While others are taking the mental battering of Barack Obama giving his third, yes third, nationally-televised speech before a joint session of Congress in a little over a year, I will be watching the Washington Capitals pluck the Ducks. I’ll also be hanging out on Twitter doing some Caps tweeting (if you’re not following me, you can remedy that forthwith) and chiming in on what other folks are tweeting about the speech tonight. Basically, I’ll be live-tweeting the live-tweeting. I did this quite a bit last year and found that I had more fun, and knew exactly as much about the speech, than if I had watched the speech itself. That’s not exactly a ringing endorsement for the meatiness of our President’s speeches, I know.
Besides, I already have the White House’s talking points, which happen to be almost exactly the same talking points as the 400 some-odd speeches and interviews he’s done over the past 12 months. I don’t suggest you read them beforehand if you plan on playing a SotU drinking game. Cheaters never prosper.
There will be some folks blogging the speech as it happens, folks such as William Jacobson, the folks at NewsReal Blog, and the inventor of drunkblogging himself, Steven Green. I recommend any of them as worthy evening entertainment (assuming, of course, that you’re not a Capitals fan). CBS will be running some sort of live Twitstravaganza, with live feeds from both the left and right (though Meghan McCain seems to be sadly misplaced on the right again). I predict that the right side of the feed will be the funnier of the two, which is odd since you’d think the side that controls the White House and Congress would be in the more celebratory mood tonight. Also, my friends Melissa Clouthier and Tabitha Hale will be videoblogging the speech live on Right Wing News. That ought to be fun to watch as both ladies are smart as heck and very easy on the eyes.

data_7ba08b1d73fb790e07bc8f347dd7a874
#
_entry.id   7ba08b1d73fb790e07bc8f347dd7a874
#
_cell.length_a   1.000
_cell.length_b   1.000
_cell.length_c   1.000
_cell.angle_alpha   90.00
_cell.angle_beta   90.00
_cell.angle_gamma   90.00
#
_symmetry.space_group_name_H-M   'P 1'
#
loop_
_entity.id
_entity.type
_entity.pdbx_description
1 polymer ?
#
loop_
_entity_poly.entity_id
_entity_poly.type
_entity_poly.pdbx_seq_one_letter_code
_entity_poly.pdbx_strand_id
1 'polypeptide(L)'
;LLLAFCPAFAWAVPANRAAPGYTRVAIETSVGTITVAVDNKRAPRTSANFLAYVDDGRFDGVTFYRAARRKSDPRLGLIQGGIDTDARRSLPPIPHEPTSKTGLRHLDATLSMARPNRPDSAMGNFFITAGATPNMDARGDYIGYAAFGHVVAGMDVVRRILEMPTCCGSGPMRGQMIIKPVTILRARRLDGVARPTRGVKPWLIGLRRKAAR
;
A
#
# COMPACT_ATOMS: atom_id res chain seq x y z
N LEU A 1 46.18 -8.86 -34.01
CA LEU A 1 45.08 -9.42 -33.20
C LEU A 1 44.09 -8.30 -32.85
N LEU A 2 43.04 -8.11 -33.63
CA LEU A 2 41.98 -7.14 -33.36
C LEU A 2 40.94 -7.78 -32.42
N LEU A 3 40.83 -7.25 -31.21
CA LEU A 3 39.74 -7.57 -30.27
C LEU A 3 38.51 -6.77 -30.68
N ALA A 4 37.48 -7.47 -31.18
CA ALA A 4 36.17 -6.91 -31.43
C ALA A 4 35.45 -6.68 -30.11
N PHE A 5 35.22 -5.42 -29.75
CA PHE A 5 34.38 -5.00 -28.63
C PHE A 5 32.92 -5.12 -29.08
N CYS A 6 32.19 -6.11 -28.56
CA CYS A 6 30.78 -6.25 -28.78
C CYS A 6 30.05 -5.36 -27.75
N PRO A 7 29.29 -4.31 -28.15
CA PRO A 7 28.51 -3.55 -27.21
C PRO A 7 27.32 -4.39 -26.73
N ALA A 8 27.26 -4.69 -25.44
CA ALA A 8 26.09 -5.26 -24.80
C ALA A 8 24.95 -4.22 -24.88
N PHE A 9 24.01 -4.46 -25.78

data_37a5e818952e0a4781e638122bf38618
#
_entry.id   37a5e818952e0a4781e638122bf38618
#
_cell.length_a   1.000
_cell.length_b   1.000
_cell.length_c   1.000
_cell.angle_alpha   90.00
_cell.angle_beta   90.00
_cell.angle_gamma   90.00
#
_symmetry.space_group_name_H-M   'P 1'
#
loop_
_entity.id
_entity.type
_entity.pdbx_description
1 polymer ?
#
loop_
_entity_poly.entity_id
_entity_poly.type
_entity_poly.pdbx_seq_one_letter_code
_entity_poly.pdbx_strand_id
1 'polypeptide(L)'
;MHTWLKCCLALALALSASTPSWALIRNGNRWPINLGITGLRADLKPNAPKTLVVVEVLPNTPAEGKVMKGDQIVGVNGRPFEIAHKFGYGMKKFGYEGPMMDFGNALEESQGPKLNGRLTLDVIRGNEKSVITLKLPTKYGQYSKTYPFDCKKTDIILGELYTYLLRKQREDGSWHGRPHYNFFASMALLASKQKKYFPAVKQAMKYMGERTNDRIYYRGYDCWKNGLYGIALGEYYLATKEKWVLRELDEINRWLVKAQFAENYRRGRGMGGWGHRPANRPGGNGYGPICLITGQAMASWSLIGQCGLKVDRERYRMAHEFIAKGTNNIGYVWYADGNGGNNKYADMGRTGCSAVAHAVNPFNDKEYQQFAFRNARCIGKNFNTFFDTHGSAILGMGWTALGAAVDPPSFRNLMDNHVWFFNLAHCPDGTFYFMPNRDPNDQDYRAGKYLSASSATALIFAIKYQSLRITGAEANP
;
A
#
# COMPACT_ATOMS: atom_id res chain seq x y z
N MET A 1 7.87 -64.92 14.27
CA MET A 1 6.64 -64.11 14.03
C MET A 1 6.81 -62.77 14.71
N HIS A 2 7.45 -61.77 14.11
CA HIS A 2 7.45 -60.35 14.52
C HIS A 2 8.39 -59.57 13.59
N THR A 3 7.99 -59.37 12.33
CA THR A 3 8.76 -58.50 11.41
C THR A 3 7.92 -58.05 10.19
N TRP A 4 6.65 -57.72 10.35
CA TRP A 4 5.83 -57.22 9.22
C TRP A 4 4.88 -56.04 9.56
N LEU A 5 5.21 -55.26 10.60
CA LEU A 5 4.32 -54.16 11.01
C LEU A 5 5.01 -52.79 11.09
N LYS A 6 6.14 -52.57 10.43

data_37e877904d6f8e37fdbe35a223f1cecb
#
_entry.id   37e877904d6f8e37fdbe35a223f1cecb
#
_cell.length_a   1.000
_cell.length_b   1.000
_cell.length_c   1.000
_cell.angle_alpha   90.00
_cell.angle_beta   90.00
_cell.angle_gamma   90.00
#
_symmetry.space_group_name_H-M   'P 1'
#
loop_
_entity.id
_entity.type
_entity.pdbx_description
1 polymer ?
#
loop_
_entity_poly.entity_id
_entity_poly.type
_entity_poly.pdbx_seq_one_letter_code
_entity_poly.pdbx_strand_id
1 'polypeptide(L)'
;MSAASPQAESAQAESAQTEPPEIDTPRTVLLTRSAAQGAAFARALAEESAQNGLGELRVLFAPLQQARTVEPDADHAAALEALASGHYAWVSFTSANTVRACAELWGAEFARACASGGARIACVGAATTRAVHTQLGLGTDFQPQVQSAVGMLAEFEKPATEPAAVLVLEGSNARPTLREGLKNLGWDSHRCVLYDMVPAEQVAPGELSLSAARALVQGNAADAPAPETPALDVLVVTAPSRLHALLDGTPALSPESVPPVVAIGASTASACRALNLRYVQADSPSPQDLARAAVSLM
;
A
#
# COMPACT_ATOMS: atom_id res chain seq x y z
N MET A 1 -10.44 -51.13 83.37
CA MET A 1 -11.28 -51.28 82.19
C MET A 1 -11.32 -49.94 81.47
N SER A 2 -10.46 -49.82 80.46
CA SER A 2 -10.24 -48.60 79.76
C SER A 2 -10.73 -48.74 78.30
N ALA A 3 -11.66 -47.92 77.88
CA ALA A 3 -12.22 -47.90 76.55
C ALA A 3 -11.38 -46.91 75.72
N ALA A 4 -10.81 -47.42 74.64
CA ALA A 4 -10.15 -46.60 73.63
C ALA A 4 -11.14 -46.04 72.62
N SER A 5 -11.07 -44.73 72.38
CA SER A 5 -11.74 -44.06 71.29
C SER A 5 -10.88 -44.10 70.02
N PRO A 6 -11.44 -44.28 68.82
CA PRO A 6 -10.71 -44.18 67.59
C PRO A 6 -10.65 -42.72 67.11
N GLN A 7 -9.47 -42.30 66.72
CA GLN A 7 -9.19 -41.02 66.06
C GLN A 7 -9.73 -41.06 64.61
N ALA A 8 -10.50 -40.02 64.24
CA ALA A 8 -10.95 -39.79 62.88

If you choose to watch the speech live, why not make a game out of it? The fine people at Americans for Tax Reform have made up a few Obama Bingo cards to help make the speech a little bit less banal than it is likely to be. There’s no rule that being a well-informed citizen has to be boring.
Finally, if you want to see just how easy some of the the President’s predictable points are to debunk, Tim Carney provides a fine illustration.